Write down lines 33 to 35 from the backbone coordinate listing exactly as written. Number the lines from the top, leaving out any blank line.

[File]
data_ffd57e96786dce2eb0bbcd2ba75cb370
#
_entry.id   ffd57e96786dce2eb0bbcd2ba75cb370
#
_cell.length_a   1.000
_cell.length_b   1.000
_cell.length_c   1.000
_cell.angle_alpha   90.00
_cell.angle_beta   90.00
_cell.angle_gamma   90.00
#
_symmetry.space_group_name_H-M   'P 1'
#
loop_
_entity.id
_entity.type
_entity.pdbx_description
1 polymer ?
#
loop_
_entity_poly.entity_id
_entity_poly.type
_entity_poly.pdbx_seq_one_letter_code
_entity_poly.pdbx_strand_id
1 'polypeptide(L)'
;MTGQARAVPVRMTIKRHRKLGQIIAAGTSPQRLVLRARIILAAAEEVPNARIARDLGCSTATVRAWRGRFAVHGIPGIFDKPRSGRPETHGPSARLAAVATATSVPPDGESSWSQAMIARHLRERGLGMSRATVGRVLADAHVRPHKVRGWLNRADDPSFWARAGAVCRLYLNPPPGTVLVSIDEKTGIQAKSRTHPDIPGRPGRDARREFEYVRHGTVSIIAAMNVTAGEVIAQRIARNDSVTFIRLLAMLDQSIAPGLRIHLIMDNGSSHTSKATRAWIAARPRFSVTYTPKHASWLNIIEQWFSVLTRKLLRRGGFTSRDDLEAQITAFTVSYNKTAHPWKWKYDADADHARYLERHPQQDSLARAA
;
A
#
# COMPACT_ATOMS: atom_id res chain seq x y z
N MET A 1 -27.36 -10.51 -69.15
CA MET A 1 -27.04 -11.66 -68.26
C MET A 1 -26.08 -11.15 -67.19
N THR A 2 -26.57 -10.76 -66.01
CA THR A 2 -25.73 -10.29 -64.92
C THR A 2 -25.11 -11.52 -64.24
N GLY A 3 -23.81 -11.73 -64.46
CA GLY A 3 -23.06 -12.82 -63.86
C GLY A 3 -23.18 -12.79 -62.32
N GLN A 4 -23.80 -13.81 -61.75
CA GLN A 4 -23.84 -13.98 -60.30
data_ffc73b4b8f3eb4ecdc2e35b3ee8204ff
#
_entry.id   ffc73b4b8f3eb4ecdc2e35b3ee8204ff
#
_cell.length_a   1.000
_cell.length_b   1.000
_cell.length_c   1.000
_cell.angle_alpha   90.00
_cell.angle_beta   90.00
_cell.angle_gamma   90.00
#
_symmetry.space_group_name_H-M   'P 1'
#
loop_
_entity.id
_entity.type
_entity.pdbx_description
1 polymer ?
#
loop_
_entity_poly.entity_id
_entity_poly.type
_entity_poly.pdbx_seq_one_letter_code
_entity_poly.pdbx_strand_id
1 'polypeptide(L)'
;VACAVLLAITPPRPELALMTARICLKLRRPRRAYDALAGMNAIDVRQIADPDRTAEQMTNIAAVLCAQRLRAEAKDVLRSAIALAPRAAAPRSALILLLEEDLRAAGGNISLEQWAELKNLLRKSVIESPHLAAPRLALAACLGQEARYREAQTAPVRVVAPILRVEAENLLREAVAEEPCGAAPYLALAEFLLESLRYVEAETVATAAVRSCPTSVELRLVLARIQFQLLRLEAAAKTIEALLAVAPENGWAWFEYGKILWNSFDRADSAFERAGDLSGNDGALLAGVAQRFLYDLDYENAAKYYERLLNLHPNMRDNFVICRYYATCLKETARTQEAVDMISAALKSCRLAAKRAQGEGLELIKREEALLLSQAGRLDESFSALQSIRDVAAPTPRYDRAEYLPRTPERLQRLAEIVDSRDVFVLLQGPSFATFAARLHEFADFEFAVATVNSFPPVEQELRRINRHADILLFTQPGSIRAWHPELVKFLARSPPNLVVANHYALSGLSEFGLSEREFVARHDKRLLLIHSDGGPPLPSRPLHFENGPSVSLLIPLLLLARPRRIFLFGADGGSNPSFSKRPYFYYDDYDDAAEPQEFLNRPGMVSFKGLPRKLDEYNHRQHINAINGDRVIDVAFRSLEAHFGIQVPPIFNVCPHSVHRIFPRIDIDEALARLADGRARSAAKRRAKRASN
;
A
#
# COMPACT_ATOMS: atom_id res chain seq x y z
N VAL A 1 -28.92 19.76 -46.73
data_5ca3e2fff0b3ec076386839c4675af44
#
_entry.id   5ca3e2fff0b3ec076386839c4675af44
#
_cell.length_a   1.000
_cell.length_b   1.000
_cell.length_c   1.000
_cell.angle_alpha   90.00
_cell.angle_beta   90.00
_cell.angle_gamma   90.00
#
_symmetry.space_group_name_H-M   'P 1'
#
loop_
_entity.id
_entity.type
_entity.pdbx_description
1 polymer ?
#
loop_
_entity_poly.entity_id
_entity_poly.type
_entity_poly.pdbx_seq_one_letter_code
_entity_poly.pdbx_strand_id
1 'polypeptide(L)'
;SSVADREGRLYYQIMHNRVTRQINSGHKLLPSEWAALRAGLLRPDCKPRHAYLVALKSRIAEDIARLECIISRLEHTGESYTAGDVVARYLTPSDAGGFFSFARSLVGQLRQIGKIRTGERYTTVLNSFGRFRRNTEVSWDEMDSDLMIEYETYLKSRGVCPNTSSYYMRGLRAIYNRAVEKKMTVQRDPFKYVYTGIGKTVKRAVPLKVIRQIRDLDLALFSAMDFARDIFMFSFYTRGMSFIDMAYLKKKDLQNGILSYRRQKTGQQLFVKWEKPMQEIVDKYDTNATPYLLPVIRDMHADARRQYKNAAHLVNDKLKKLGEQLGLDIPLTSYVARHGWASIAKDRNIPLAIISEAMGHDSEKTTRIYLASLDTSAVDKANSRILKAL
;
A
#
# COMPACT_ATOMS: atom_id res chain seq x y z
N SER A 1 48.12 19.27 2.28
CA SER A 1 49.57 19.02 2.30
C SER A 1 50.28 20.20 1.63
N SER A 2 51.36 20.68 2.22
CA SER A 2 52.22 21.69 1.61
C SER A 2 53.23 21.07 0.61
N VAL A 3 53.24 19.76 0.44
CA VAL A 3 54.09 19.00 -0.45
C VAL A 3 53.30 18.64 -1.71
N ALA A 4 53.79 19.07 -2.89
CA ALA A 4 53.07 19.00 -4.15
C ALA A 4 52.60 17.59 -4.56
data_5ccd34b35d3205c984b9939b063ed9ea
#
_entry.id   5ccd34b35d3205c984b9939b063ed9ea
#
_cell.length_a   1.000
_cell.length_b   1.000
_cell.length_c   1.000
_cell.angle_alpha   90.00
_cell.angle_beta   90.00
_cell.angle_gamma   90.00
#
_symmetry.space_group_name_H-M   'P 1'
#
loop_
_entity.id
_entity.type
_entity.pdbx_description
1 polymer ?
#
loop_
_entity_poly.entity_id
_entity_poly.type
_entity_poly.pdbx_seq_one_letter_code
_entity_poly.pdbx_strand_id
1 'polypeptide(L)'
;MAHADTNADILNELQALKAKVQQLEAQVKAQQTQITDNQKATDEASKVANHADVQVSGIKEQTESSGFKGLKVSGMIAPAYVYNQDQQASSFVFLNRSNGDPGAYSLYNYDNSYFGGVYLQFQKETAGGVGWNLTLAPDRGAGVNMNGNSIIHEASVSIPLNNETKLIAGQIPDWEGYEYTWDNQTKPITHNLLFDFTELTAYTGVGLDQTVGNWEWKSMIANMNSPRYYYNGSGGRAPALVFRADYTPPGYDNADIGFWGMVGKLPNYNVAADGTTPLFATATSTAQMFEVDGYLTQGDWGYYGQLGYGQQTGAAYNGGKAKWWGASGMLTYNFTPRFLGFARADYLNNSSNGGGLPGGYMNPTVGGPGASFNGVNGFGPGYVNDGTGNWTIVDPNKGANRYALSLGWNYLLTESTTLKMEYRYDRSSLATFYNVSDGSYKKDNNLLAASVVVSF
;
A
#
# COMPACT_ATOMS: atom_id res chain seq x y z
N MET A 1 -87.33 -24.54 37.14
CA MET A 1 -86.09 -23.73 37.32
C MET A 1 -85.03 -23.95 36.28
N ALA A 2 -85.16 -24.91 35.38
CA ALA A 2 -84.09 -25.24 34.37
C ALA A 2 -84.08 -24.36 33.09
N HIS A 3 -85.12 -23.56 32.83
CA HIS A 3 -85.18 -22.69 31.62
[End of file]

C MET A 1 -26.08 -11.15 -67.19
N THR A 2 -26.57 -10.76 -66.01
CA THR A 2 -25.73 -10.29 -64.92